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Hunt His Shot: How grad transfer Sam Hunt avoids mistakes, adds to NC State’s offense

In NC State’s 82-66 win over Boston College, the Wolfpack caught fire from beyond the arc. Over the final 13 minutes of play in the first half, NC State connected on 17-of-19 field goal attempts. That include a stretch of 13 makes in a row, and three three-pointers from graduate transfer Sam Hunt.

Hunt played 15 minutes against the Eagles, scored 12 points and attempted exclusively three-pointers. That’s becoming a trend for Hunt.

Sam Hunt has a role to play, and he plays it well.

 

He’s here for a reason

As Kevin Keatts got to work on putting together his first roster, he knew he needed to add shooting; the graduate transfer pool provided him with two players — Al Freeman and Sam Hunt.

Freeman has been better as of late; Hunt, however, remains a steady option. On the season, 90 percent of Hunt’s field goal attempts have come from beyond the arc. In conference play, that’s gone up. Against ACC foes, Hunt has attempted 48 field goals — 46 of which are three-pointers, 95.8 percent.

Hunt is shooting 43.5 percent on three-pointers in ACC competition. According to Sports Reference, Hunt is one of only eight ACC players in league game to have scored at least 60 points this season on fewer than 50 field goal attempts. (UNC’s Sterling Manley has earned this distinction, too.)

Nearly 66 percent of Hunt’s possessions are of the spot-up variety, per Synergy Sports. On those looks, Hunt is shooting 41.3 percent — with an effective rate of 60 percent — and scoring 1.18 points per possession, which ranks 13th in the ACC.

 

Catch-and-Shoot Sam

Hunt’s game is simple, and that’s exactly what Keatts and NC State need. The lefty’s tasked with spacing the floor, and shooting the ball when open. Because of this, Hunt is a low mistake and turnover player. For the season, Hunt has a turnover rate of just 9.2 percent, per KenPom. According to Synergy, Hunt has a turnover rate of just 2.4 percent on spot-up possessions — 7th lowest in the ACC amongst players with at least 50 possessions.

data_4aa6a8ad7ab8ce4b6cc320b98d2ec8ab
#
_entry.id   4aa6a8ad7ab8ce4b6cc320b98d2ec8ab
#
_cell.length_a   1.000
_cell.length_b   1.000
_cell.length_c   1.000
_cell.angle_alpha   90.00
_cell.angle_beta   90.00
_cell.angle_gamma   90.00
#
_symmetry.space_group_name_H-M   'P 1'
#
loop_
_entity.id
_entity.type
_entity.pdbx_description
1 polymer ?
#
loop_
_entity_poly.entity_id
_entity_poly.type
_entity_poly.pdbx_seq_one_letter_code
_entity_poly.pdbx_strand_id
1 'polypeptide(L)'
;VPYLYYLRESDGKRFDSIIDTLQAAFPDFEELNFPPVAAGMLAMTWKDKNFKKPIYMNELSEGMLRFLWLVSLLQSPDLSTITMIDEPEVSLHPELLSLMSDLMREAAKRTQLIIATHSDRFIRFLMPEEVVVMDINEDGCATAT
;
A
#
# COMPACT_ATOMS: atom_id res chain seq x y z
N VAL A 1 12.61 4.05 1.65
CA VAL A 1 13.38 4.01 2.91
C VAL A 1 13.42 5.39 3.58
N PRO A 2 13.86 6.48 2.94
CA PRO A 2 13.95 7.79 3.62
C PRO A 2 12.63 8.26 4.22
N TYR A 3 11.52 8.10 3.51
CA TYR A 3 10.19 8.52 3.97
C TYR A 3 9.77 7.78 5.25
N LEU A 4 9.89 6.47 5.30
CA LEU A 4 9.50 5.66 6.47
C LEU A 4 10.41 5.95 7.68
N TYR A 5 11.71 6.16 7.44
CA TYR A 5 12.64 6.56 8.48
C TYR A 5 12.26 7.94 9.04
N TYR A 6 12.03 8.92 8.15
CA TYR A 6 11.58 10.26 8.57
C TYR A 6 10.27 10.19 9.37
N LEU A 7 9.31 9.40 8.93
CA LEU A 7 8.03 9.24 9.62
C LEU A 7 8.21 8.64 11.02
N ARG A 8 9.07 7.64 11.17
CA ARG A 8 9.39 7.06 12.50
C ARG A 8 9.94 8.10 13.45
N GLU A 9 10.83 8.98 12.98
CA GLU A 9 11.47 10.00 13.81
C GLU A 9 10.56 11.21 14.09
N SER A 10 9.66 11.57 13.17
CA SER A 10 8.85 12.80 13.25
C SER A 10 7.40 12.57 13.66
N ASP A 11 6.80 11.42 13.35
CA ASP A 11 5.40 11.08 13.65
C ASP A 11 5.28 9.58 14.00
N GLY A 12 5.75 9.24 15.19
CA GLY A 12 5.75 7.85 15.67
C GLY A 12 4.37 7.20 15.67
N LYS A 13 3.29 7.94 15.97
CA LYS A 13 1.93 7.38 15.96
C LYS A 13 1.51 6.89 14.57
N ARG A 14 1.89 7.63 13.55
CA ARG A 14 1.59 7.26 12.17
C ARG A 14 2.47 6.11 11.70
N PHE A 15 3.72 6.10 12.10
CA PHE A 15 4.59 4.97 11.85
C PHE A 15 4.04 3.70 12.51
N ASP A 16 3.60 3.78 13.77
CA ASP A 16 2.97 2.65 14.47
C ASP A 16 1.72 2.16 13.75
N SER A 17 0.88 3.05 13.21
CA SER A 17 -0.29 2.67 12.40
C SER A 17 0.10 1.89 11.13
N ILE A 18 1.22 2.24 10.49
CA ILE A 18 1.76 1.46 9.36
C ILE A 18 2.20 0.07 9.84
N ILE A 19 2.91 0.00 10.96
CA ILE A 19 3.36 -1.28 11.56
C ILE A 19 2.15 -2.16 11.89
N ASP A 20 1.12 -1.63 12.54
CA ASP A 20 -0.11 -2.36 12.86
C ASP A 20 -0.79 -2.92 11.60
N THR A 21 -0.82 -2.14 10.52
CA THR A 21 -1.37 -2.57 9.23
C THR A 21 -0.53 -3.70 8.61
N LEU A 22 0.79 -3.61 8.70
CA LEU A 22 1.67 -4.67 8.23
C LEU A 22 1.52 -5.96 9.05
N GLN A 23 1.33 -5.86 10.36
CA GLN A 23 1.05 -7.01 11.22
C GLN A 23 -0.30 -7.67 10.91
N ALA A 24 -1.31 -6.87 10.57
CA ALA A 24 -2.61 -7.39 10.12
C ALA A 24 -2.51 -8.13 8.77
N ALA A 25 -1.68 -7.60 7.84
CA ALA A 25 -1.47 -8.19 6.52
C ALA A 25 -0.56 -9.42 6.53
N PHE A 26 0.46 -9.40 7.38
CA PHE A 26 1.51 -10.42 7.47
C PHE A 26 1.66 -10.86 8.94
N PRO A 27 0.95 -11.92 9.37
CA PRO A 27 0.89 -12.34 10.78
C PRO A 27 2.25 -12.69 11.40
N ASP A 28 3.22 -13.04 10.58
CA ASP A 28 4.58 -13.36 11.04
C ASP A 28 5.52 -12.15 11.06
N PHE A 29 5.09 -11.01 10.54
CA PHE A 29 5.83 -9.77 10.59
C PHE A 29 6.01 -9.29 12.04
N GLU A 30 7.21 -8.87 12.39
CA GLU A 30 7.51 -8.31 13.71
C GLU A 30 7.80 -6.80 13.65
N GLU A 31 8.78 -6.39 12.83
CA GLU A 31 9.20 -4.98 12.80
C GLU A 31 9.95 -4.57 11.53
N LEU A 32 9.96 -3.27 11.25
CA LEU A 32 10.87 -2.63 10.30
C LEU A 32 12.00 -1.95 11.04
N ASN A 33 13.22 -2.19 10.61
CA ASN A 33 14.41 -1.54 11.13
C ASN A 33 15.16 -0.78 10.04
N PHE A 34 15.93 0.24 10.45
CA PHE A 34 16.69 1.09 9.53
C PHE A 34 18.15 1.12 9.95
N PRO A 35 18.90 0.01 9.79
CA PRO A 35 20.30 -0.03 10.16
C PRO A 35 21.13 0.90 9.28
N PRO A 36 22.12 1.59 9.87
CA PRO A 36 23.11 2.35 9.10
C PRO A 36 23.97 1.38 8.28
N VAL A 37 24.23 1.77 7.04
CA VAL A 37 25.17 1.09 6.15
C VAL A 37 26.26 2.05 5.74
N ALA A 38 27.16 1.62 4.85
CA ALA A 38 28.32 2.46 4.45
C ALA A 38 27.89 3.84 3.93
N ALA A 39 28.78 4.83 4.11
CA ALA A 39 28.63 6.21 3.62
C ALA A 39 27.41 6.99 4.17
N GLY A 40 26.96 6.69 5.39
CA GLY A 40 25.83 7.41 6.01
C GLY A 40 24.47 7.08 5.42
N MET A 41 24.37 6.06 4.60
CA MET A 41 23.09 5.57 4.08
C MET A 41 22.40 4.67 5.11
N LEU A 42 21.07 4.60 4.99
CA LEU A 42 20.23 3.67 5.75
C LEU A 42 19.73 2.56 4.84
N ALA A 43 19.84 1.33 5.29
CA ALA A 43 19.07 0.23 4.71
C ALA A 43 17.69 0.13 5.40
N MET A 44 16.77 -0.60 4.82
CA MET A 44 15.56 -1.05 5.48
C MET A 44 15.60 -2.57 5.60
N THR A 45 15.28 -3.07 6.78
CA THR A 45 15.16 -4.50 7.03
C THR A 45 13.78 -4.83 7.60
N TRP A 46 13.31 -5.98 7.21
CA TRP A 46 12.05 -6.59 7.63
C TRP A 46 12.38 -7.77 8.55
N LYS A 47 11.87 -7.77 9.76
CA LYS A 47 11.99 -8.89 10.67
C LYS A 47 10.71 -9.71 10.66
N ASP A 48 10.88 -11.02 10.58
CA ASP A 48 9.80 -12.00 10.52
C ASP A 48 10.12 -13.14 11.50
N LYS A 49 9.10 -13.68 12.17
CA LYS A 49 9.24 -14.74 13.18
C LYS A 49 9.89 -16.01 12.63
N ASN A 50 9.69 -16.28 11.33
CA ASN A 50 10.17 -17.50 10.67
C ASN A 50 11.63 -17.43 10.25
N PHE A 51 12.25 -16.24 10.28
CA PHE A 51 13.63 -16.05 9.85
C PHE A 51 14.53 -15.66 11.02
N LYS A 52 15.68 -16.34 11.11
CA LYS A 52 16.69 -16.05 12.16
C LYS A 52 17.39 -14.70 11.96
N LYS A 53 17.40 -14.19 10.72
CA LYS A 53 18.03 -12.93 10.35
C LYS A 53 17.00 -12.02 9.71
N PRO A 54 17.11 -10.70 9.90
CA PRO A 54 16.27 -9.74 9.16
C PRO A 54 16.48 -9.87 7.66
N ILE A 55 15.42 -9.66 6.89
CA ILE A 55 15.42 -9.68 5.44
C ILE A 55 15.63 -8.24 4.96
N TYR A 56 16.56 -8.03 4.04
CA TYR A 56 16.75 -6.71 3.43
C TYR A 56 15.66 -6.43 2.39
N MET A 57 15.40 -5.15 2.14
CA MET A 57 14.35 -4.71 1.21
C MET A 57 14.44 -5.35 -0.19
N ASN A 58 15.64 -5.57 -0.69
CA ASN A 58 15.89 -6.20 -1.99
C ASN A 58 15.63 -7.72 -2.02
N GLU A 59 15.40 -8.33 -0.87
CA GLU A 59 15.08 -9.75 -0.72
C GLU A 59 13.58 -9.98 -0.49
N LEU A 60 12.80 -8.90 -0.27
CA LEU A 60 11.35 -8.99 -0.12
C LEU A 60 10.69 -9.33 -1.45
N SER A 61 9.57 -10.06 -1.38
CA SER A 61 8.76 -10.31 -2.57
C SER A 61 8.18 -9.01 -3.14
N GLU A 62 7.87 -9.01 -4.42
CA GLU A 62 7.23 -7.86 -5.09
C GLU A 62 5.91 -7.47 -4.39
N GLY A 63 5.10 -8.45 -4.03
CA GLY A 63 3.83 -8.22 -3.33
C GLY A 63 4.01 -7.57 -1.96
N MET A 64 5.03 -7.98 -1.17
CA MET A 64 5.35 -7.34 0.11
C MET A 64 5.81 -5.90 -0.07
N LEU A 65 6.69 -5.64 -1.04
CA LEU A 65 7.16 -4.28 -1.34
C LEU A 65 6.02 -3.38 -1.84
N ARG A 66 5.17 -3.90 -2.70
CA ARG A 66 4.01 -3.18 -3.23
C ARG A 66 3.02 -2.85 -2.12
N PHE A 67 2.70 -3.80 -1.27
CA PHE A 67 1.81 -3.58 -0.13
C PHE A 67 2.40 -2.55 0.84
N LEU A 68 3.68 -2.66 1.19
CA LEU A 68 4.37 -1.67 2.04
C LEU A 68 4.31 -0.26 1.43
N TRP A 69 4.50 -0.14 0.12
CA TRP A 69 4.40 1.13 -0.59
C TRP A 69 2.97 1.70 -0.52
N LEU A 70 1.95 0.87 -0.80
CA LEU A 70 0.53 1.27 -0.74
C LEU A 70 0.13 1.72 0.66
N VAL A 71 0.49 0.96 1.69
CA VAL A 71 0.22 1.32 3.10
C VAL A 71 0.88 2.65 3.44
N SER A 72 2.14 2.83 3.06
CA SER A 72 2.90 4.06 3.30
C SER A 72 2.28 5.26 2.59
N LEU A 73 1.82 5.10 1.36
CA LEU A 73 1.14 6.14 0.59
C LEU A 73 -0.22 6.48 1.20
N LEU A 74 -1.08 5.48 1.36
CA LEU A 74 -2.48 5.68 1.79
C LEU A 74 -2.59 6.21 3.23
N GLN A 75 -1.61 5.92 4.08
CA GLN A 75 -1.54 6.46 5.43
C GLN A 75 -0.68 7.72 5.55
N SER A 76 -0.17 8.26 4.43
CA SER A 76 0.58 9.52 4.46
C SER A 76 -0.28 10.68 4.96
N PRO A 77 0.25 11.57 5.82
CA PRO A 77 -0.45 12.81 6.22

A low turnover rate mixed with long range shooting is an efficient blend. Hunt has an offensive rating of 121.8 points per possessions this season, according to KenPom. That’s stayed level in ACC play, too: 120.4 points per 100 possessions.

Last season at NC A&T, when tasked with a larger share of the offense, Hunt produced an offensive rating under 99 points per 100.

 

What this means for NC State’s offense

So, we’ve established that Hunt is a reliable player, and an accurate perimeter shooter. When Keatts turns to his bench, that recipe provides the ideal spacing agent for NC State’s pick-and-roll offense.

With Omer Yurtseven, Lennard Freeman and Abdul-Malik Abu, NC State has three powerful screen-setting offensive threats. In fact, according to Synergy, Freeman (1.71 points per possession) and Yurtseven (1.17 points per possession) rank second and 11th, respectively, in the ACC in efficiency on roll possessions.

When opponents dig down to curtail those rolls, or trap Markell Johnsona dynamic pick-and-roll playmaker — then Hunt, Freeman and Braxton Beverly need to be able to make teams pay with weak-side shooting. And when NC State scores on offense, it allows the Pack to also establish its full-court pressure.

Over the last two seasons at NC A&T, Hunt won just 13 games; now Hunt’s shooting is critical to keep the machine running for a 19-9 NC State team that’s currently projected to land in the NCAA Tournament.

 

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